His decision put on hold as well any Palestinian new attempt to join international organizations to build on the UN General Assembly’s recognition of
as a non-member state in September 2012. Palestine
The new talks are merely “the beginning of the beginning” of “a long process” in which “there is no guarantee” for success, according to former U.S. Secretary of State Madeleine Albright.
All this boils down to winning
more time to dictate whatever borders it deems “secured,” by creating more
facts on the OPT. For Palestinians, this is a waste of time that makes their
dream of a national homeland in an independent state more remote. No surprise
then the Israeli premier Benjamin Netanyahu on July 27 saw in the resumption of
negotiations “a vital strategic interest of the state of Israel .” Israel
Kerry’s personal success seems to have pressured Palestinians into being fooled again into jumping to “final status” negotiations as the best way to absolve
from honoring its commitments in compliance with the “interim” accords it had
signed with the PLO. Israel
Bitter Past Experience
The Palestinian wide –spread opposition to the resumption of talks is accusing Abbas of being a “believer” in peace who is about to get “stung from the same hole twice,” in reference to the bloody outcome of the U.S. – hosted Camp David summit in September 2000.
pressured Arafat into “final status” negotiations. Barak, then the Israeli
prime minister, found in the Camp David final status talks a golden pretext not
to implement the third stage of the Oslo accords, namely to withdraw the Israeli
Occupation Forces (IOF) from about 95% of the West Bank (WB) area and hand it over
to the PA. Clinton
Linking the WB and
a “corridor” that allows free movement of people and goods between them was another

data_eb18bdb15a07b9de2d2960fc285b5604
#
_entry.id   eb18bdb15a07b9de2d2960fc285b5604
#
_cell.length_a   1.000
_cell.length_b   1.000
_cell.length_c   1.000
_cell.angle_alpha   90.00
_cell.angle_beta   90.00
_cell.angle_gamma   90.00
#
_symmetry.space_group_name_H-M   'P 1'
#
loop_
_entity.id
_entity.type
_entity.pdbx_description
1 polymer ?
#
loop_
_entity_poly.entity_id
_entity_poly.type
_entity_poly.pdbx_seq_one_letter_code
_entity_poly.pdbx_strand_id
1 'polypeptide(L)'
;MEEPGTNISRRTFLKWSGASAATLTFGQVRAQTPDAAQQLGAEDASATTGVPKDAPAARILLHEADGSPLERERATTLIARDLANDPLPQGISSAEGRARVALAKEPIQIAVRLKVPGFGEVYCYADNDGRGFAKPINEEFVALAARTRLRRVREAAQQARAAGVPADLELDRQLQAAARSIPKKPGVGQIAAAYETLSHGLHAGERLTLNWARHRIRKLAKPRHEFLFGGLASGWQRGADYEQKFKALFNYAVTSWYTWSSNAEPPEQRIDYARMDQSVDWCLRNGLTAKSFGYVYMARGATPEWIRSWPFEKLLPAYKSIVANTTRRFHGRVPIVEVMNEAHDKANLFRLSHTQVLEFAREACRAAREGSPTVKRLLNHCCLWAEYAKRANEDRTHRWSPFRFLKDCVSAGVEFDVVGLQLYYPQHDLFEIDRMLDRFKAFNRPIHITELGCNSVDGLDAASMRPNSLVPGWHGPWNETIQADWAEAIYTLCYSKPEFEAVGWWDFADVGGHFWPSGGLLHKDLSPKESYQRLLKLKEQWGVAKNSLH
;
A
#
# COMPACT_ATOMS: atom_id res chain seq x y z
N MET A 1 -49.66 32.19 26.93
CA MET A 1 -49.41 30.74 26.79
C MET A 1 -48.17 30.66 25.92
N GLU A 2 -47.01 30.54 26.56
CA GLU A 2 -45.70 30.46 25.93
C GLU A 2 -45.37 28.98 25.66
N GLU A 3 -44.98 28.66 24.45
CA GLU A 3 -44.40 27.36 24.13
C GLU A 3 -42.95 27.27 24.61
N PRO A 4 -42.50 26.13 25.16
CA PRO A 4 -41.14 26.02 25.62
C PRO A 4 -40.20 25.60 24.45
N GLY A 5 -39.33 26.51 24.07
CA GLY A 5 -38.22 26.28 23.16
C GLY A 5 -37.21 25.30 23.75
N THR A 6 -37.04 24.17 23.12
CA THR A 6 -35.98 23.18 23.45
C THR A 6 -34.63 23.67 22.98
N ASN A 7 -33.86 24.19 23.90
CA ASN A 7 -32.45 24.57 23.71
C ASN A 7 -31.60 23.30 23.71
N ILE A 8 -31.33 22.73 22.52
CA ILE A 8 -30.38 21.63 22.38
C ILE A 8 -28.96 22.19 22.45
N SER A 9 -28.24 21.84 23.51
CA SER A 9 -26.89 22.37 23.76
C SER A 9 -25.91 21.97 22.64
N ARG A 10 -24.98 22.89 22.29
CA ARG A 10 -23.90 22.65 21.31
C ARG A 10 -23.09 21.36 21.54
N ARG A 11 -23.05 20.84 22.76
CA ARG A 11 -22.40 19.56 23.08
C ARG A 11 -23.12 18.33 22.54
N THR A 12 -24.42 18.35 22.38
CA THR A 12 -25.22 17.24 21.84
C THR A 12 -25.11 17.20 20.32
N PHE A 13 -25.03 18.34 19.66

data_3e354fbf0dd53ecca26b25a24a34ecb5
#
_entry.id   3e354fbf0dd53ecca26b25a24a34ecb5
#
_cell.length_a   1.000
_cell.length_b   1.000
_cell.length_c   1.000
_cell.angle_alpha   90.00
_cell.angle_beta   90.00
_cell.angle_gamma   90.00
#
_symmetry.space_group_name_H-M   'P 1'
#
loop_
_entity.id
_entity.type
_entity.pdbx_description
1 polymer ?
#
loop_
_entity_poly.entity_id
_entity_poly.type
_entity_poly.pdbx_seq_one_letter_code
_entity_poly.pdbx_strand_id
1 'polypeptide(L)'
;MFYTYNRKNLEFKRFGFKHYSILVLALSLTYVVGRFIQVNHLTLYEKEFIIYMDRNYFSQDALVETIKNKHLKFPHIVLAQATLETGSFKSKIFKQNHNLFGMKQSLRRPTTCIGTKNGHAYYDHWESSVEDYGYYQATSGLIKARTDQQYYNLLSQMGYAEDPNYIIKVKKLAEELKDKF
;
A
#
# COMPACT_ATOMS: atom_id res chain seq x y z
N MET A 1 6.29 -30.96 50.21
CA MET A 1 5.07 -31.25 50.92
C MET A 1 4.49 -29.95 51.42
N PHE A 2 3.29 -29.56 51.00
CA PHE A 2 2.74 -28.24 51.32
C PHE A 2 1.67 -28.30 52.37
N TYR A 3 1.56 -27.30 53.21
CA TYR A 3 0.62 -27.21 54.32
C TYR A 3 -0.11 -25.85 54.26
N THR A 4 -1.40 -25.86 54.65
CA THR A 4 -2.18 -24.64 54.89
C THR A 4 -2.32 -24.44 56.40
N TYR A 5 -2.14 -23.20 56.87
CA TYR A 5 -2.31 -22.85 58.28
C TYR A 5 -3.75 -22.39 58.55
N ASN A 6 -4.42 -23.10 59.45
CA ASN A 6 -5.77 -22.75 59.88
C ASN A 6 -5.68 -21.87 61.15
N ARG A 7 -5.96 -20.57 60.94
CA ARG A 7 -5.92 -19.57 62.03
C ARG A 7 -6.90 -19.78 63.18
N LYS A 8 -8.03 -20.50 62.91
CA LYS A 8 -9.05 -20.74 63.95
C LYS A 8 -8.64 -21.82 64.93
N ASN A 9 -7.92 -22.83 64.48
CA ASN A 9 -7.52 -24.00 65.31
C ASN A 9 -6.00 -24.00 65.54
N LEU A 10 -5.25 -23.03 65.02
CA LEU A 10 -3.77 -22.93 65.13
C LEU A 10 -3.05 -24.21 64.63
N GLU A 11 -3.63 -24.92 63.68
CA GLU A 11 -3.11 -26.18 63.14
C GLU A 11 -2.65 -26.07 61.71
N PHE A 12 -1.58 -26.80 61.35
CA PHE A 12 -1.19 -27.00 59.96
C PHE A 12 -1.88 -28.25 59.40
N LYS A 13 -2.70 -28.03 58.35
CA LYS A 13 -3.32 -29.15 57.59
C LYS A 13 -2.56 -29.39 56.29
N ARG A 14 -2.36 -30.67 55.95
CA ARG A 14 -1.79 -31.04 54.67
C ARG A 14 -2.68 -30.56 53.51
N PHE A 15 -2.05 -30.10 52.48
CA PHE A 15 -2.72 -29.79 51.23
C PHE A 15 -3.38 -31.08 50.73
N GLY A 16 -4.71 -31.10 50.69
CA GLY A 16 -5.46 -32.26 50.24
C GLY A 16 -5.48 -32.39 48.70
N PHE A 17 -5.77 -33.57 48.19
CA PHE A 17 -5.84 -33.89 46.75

commitment that has yet to be honored by . Israel
“Trying” and failing is better than “doing nothing,” Kerry said, but the failure of the Camp David trilateral summit led to the second Palestinian Intifada (uprising); ever since both the failure and the uprising were additional pretexts for the successive Israeli governments not to honor both commitments; moreover, both pretexts were the justification they used to reoccupy militarily all the PA areas and to coordinate with the U.S. the “removal” of Arafat and the “change” of his regime.
The critical issue of the illegal Israeli colonial settlements on the WB will make or break the new Kerry – sponsored talks. On July 29, James M. Wall wrote: “Israel plays the peace process game not to give away ill-gotten gains, but to protect them;” settlements come on top of those “gains;” they were “gained” under the umbrella of the “peace process,” with the tacit blessing of the well - intentioned Palestinian negotiator who did not make their removal a precondition to the resumption of peace talks right from the start.
The 2000 summit collapsed because of the Israeli insistence on continued building of colonial settlements, especially in eastern
Jerusalem, which doomed to failure the peace
process launched in
in 1991. kerry’s resumed negotiations opened while the settlement expansion
continues unabated. Now Abbas seems too late to rectify this grave mistake. No
surprise the failure of the negotiations seems inevitable and will only revive
the Palestinian – Israeli stalemate. Madrid
Obama appealed to the negotiators to “approach these talks in good faith,” but the Secretary General of the PLO Executive Committee, Yasser Abed Rabbo, questioned the “good faith” of the U.S. and Israel who were “conferring about security” without the Palestinians, as if it was “their bilateral security,” although security is “a central and fundamental issue of ours and concerns our future as a whole.” Abed Rabbo’s Israeli partner in the Geneva Initiative, former cabinet minister Yossi Beilin, writing in The Jerusalem post on July 30, questioned the “good faith” of Netanyahu who “has reneged on all that he has said throughout his political career.”
Defying the bitter experience of twenty – year old peace process and strong opposition at home, Abbas seems voluntarily dragged into his last test of
credibility as the peace broker, which will make or break his political career
at the age of 76 years. U.S.
* Nicola Nasser is a veteran Arab journalist based in Bir Zeit, West Bank of the Israeli-occupied Palestinian territories. firstname.lastname@example.org